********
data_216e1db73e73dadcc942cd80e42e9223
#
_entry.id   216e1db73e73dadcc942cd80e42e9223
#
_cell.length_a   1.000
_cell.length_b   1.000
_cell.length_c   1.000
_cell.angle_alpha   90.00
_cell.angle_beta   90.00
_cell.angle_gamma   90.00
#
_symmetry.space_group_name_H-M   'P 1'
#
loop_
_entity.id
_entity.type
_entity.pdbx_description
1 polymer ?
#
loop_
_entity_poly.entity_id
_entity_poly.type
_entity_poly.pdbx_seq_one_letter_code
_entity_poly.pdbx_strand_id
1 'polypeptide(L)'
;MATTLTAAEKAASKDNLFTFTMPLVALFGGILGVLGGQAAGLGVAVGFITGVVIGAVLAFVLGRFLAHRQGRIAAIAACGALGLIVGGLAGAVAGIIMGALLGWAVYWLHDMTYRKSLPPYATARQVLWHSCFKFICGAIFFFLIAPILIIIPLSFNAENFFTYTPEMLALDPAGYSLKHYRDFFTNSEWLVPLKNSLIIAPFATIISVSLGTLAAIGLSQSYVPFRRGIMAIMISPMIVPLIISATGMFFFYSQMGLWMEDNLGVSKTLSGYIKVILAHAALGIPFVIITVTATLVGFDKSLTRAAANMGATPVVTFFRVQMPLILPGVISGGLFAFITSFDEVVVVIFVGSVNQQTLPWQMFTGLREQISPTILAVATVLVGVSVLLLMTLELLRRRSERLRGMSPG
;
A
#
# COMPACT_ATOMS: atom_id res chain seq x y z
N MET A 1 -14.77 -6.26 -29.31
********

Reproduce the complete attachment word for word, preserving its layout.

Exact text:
data_216e1db73e73dadcc942cd80e42e9223
#
_entry.id   216e1db73e73dadcc942cd80e42e9223
#
_cell.length_a   1.000
_cell.length_b   1.000
_cell.length_c   1.000
_cell.angle_alpha   90.00
_cell.angle_beta   90.00
_cell.angle_gamma   90.00
#
_symmetry.space_group_name_H-M   'P 1'
#
loop_
_entity.id
_entity.type
_entity.pdbx_description
1 polymer ?
#
loop_
_entity_poly.entity_id
_entity_poly.type
_entity_poly.pdbx_seq_one_letter_code
_entity_poly.pdbx_strand_id
1 'polypeptide(L)'
;MATTLTAAEKAASKDNLFTFTMPLVALFGGILGVLGGQAAGLGVAVGFITGVVIGAVLAFVLGRFLAHRQGRIAAIAACGALGLIVGGLAGAVAGIIMGALLGWAVYWLHDMTYRKSLPPYATARQVLWHSCFKFICGAIFFFLIAPILIIIPLSFNAENFFTYTPEMLALDPAGYSLKHYRDFFTNSEWLVPLKNSLIIAPFATIISVSLGTLAAIGLSQSYVPFRRGIMAIMISPMIVPLIISATGMFFFYSQMGLWMEDNLGVSKTLSGYIKVILAHAALGIPFVIITVTATLVGFDKSLTRAAANMGATPVVTFFRVQMPLILPGVISGGLFAFITSFDEVVVVIFVGSVNQQTLPWQMFTGLREQISPTILAVATVLVGVSVLLLMTLELLRRRSERLRGMSPG
;
A
#
# COMPACT_ATOMS: atom_id res chain seq x y z
N MET A 1 -14.77 -6.26 -29.31